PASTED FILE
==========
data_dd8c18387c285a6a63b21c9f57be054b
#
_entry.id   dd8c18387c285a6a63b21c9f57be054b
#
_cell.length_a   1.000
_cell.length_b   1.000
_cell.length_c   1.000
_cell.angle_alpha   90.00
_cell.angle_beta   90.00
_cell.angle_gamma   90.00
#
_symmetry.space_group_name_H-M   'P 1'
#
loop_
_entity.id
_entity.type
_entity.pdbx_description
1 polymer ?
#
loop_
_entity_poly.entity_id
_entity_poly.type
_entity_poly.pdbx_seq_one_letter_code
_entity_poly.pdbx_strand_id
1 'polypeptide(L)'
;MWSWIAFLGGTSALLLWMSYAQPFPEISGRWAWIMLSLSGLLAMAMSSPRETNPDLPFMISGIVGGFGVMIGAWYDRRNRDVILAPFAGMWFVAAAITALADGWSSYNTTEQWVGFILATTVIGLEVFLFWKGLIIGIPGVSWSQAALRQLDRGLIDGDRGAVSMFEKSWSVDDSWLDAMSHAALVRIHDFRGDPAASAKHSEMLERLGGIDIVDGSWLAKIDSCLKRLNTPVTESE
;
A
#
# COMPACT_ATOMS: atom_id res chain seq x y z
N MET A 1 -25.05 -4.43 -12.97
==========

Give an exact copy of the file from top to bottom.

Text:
data_dd8c18387c285a6a63b21c9f57be054b
#
_entry.id   dd8c18387c285a6a63b21c9f57be054b
#
_cell.length_a   1.000
_cell.length_b   1.000
_cell.length_c   1.000
_cell.angle_alpha   90.00
_cell.angle_beta   90.00
_cell.angle_gamma   90.00
#
_symmetry.space_group_name_H-M   'P 1'
#
loop_
_entity.id
_entity.type
_entity.pdbx_description
1 polymer ?
#
loop_
_entity_poly.entity_id
_entity_poly.type
_entity_poly.pdbx_seq_one_letter_code
_entity_poly.pdbx_strand_id
1 'polypeptide(L)'
;MWSWIAFLGGTSALLLWMSYAQPFPEISGRWAWIMLSLSGLLAMAMSSPRETNPDLPFMISGIVGGFGVMIGAWYDRRNRDVILAPFAGMWFVAAAITALADGWSSYNTTEQWVGFILATTVIGLEVFLFWKGLIIGIPGVSWSQAALRQLDRGLIDGDRGAVSMFEKSWSVDDSWLDAMSHAALVRIHDFRGDPAASAKHSEMLERLGGIDIVDGSWLAKIDSCLKRLNTPVTESE
;
A
#
# COMPACT_ATOMS: atom_id res chain seq x y z
N MET A 1 -25.05 -4.43 -12.97